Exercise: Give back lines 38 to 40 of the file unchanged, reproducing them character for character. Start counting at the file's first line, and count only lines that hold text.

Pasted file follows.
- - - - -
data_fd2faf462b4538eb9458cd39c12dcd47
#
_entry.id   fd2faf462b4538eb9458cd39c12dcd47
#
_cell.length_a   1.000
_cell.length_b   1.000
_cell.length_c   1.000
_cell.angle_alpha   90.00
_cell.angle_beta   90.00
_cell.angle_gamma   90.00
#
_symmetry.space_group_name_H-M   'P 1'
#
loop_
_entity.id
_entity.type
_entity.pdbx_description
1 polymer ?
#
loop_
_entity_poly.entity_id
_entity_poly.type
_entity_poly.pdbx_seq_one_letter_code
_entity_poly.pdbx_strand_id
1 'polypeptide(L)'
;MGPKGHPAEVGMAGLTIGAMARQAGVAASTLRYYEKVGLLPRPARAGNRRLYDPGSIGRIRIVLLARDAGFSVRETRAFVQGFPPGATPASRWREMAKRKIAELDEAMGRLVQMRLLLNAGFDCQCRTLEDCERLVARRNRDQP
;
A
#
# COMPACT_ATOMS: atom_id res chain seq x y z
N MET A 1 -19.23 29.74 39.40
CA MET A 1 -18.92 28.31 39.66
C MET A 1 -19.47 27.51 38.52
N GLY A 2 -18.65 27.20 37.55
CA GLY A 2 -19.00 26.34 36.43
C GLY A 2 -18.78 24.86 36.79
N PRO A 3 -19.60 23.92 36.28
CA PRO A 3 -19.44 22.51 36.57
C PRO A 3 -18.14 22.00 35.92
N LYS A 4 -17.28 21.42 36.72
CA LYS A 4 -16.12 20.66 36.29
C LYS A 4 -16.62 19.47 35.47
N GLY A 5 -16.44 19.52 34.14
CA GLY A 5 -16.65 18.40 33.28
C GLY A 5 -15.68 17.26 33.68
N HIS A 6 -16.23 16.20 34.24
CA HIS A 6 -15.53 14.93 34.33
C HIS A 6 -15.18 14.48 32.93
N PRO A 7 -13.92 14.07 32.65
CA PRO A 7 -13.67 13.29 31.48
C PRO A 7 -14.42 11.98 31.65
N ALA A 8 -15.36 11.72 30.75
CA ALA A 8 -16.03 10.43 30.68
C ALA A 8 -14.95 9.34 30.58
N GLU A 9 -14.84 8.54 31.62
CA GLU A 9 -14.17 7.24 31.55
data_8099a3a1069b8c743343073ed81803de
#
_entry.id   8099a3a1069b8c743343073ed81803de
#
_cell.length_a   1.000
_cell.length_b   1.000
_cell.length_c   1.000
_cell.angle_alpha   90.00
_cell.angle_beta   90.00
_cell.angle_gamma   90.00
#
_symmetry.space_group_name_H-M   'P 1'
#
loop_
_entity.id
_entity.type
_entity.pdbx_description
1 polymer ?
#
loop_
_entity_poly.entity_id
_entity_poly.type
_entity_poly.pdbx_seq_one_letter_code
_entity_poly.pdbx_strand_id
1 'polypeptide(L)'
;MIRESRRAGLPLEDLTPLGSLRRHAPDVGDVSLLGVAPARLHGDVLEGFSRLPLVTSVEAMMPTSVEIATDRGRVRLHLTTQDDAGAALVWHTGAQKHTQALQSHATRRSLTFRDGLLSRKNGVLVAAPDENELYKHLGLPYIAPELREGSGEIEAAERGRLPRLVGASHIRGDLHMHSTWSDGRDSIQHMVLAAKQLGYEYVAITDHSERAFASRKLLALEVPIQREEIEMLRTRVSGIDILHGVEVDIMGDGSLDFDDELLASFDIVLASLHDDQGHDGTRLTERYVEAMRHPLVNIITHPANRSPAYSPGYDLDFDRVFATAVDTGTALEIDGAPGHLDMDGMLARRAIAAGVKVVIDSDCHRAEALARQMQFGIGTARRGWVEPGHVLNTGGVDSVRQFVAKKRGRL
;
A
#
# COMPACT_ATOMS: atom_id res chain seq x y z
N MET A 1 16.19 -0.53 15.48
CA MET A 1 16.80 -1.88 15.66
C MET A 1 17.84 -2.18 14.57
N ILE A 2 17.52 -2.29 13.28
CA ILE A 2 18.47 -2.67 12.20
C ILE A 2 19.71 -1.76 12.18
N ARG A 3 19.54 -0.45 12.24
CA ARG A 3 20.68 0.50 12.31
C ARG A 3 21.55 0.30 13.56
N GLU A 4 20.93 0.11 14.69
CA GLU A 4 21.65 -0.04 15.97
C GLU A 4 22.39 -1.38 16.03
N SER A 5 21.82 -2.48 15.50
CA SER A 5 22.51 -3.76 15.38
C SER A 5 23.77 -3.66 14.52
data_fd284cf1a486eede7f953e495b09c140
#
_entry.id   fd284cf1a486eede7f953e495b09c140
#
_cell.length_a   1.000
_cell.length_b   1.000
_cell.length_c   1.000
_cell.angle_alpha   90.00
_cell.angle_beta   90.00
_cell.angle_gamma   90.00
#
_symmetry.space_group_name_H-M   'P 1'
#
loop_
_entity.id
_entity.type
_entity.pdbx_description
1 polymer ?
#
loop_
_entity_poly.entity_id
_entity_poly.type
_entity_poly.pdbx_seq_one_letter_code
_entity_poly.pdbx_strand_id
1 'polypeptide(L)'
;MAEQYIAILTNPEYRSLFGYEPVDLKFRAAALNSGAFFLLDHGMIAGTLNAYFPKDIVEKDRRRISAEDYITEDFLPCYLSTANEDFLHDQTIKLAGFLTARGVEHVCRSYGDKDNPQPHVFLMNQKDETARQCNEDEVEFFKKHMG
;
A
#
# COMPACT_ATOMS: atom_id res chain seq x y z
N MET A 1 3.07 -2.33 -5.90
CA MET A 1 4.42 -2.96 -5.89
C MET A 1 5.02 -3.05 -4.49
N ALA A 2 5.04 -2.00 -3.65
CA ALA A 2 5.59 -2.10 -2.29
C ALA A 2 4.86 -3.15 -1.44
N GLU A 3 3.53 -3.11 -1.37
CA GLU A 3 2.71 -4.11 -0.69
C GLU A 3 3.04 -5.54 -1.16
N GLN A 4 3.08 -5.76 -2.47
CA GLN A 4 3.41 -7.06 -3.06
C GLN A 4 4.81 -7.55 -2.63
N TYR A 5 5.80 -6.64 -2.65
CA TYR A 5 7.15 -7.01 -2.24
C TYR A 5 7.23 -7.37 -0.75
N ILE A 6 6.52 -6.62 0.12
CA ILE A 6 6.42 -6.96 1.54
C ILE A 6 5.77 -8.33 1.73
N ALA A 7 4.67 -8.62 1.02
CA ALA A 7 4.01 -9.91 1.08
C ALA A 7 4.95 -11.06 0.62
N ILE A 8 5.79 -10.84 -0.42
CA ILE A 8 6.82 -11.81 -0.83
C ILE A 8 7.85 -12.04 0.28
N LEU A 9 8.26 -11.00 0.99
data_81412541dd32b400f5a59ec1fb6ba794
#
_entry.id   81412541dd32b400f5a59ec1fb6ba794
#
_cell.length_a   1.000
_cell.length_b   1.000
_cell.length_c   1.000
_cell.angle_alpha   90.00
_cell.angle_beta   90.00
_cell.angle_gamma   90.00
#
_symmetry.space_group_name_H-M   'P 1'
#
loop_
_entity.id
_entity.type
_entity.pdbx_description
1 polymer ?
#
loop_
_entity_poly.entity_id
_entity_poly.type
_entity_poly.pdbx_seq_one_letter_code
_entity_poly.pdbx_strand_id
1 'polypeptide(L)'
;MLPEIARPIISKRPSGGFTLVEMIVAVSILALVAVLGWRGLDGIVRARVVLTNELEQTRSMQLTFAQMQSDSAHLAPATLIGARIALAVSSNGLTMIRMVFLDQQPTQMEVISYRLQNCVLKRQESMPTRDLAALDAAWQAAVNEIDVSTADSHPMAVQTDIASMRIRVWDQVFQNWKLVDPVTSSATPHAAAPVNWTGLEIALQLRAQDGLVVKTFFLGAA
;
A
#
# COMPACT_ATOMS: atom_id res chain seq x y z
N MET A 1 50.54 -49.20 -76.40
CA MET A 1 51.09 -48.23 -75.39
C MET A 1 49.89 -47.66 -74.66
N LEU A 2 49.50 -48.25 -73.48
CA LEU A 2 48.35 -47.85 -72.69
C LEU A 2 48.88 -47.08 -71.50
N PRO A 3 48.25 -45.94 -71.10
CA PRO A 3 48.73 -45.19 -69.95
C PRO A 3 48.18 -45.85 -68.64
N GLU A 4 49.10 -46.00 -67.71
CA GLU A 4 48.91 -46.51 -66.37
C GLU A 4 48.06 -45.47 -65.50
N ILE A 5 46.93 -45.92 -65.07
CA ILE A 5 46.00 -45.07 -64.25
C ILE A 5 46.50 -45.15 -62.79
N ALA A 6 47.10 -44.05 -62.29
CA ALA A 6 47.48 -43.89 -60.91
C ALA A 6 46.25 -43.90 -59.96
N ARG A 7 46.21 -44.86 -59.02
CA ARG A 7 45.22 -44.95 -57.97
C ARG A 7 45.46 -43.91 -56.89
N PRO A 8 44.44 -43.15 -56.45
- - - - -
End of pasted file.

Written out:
CA PRO A 3 -19.44 22.51 36.57
C PRO A 3 -18.14 22.00 35.92
N LYS A 4 -17.28 21.42 36.72